In a new study from Mount Sinai Health System, researchers found instead of transferring stroke patients to a specialized stroke center, a mobile interventional stroke team (MIST) traveled to the patient to perform emergency stroke surgery resulting in much less disability for patients three months after the stroke.
In this study, the team developed a model called MIST to bring a surgical procedure to the patient.
The MIST team was staffed with a neuro-interventionalist, a fellow in training or a physician assistant, and a radiologic technologist. The team traveled to the location of the patient to perform the treatment procedure.
Medications to dissolve blood clots in large vessels in or leading to the brain are effective in about 15% to 20% of cases. However, most of the patients with a large vessel blockage also require endovascular thrombectomy.
It is a surgical procedure used to remove large blood clots in patients with acute ischemic stroke.
Nearly 90% of strokes are ischemic strokes, which are caused by blood clots in an artery that blocks normal blood flow and oxygen leading to the brain.
Since 2015, endovascular thrombectomy has been the standard of care for stroke therapy and is detailed in the latest 2018 AHA/ASA stroke early management guidelines. Currently, the biggest barrier for stroke patients is timely access to this potentially life-saving procedure.
The team says less than 50% of Americans have direct access to endovascular thrombectomy, the others must be transferred to a thrombectomy-capable hospital for treatment, often losing over two hours of time to treatment.
Every minute is precious in treating stroke, and getting to a center that offers thrombectomy is very important. The MIST model would address this by providing faster access to this potentially life-saving, disability-reducing procedure.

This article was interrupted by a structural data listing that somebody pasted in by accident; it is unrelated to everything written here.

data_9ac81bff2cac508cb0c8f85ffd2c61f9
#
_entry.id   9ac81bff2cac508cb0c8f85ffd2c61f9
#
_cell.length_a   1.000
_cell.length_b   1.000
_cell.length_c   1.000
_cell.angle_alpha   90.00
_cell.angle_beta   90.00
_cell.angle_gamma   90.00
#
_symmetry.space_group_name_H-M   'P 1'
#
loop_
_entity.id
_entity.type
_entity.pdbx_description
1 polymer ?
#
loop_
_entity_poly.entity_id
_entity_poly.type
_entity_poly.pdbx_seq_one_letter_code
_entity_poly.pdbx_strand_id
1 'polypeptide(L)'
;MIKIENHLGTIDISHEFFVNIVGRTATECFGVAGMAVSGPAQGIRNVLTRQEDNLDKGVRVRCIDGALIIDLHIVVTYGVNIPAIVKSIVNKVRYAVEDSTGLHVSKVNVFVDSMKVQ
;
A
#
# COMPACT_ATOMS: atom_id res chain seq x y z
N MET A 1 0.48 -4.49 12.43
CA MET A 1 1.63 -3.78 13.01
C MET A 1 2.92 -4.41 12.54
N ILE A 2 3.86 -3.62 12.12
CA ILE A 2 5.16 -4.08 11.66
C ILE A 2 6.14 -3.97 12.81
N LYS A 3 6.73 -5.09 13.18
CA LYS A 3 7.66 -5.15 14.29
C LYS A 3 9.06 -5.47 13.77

Researchers examined data from the New York City MIST trial, focused on 226 stroke patients who received endovascular thrombectomy.
Of those, 106 patients were treated by the MIST team, and 120 were treated using the drip and ship model of care, which requires the patient transfer to a hospital with expertise in endovascular thrombectomy.
The team found for patients treated within six hours of stroke onset, the early window, the rate for a good outcome three months after the event was much higher in patients from the MIST group (54%), compared to the patients in the transferred group (28%).
Among patients treated during the early window, functional outcomes at discharge were much better among the MIST patients than the transferred patients.
This study stresses the importance of ‘time is brain,’ especially for patients in the early time window.
The findings highlight the potential benefit of early and urgent treatment for patients with large vessel stroke. Stroke systems of care need to take advantage of any opportunity to treat patients early, wherever they are.
If you care about stroke, please read studies about preventing a stroke by knowing your risks and findings of heavy alcohol drinking could cause stroke, dangerous artery disease.
For more information about stroke and your health, please see recent studies about feeling dizzy when standing up may signal high dementia and stroke risks and results showing that prescribed drugs with this feature linked to memory loss, stroke.
The study is published in Stroke. One author of the study is Johanna T. Fifi, M.D.
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